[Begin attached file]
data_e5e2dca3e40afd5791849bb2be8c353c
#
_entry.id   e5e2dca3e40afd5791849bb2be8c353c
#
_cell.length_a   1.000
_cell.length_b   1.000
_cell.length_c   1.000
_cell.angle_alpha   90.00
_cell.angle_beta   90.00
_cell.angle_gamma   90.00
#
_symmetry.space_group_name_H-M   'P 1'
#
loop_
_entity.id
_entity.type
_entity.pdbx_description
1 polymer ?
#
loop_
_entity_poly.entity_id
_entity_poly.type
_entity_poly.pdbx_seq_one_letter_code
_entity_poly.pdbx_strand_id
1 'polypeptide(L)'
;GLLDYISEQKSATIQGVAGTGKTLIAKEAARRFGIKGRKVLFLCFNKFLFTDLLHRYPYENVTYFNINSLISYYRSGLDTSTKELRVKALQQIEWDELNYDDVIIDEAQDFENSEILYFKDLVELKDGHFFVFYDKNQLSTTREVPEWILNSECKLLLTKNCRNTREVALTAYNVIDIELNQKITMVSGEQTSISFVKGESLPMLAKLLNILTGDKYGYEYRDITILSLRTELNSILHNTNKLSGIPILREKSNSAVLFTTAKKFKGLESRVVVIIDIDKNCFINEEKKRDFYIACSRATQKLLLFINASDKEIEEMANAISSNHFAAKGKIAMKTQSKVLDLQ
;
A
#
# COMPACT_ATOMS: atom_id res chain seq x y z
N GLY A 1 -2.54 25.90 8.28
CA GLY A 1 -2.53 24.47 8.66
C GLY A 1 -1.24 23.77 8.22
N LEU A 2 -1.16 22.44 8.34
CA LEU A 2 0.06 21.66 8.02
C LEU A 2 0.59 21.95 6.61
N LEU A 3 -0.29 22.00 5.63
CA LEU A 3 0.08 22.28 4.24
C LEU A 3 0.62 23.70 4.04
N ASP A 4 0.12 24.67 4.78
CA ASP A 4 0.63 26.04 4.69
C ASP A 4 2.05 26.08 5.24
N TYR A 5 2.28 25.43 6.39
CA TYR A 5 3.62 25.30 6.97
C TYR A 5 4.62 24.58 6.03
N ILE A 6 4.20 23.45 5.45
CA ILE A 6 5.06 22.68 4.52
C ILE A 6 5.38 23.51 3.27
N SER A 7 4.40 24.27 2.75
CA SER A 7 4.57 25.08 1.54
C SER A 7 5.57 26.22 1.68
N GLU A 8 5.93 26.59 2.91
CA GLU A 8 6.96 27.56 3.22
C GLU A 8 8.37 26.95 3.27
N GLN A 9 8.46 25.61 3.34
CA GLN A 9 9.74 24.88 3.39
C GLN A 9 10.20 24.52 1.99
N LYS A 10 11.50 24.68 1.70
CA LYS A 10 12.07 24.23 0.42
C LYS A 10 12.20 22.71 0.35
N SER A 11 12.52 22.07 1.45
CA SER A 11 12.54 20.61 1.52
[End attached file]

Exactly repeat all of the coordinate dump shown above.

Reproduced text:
data_e5e2dca3e40afd5791849bb2be8c353c
#
_entry.id   e5e2dca3e40afd5791849bb2be8c353c
#
_cell.length_a   1.000
_cell.length_b   1.000
_cell.length_c   1.000
_cell.angle_alpha   90.00
_cell.angle_beta   90.00
_cell.angle_gamma   90.00
#
_symmetry.space_group_name_H-M   'P 1'
#
loop_
_entity.id
_entity.type
_entity.pdbx_description
1 polymer ?
#
loop_
_entity_poly.entity_id
_entity_poly.type
_entity_poly.pdbx_seq_one_letter_code
_entity_poly.pdbx_strand_id
1 'polypeptide(L)'
;GLLDYISEQKSATIQGVAGTGKTLIAKEAARRFGIKGRKVLFLCFNKFLFTDLLHRYPYENVTYFNINSLISYYRSGLDTSTKELRVKALQQIEWDELNYDDVIIDEAQDFENSEILYFKDLVELKDGHFFVFYDKNQLSTTREVPEWILNSECKLLLTKNCRNTREVALTAYNVIDIELNQKITMVSGEQTSISFVKGESLPMLAKLLNILTGDKYGYEYRDITILSLRTELNSILHNTNKLSGIPILREKSNSAVLFTTAKKFKGLESRVVVIIDIDKNCFINEEKKRDFYIACSRATQKLLLFINASDKEIEEMANAISSNHFAAKGKIAMKTQSKVLDLQ
;
A
#
# COMPACT_ATOMS: atom_id res chain seq x y z
N GLY A 1 -2.54 25.90 8.28
CA GLY A 1 -2.53 24.47 8.66
C GLY A 1 -1.24 23.77 8.22
N LEU A 2 -1.16 22.44 8.34
CA LEU A 2 0.06 21.66 8.02
C LEU A 2 0.59 21.95 6.61
N LEU A 3 -0.29 22.00 5.63
CA LEU A 3 0.08 22.28 4.24
C LEU A 3 0.62 23.70 4.04
N ASP A 4 0.12 24.67 4.78
CA ASP A 4 0.63 26.04 4.69
C ASP A 4 2.05 26.08 5.24
N TYR A 5 2.28 25.43 6.39
CA TYR A 5 3.62 25.30 6.97
C TYR A 5 4.62 24.58 6.03
N ILE A 6 4.20 23.45 5.45
CA ILE A 6 5.06 22.68 4.52
C ILE A 6 5.38 23.51 3.27
N SER A 7 4.40 24.27 2.75
CA SER A 7 4.57 25.08 1.54
C SER A 7 5.57 26.22 1.68
N GLU A 8 5.93 26.59 2.91
CA GLU A 8 6.96 27.56 3.22
C GLU A 8 8.37 26.95 3.27
N GLN A 9 8.46 25.61 3.34
CA GLN A 9 9.74 24.88 3.39
C GLN A 9 10.20 24.52 1.99
N LYS A 10 11.50 24.68 1.70
CA LYS A 10 12.07 24.23 0.42
C LYS A 10 12.20 22.71 0.35
N SER A 11 12.52 22.07 1.45
CA SER A 11 12.54 20.61 1.52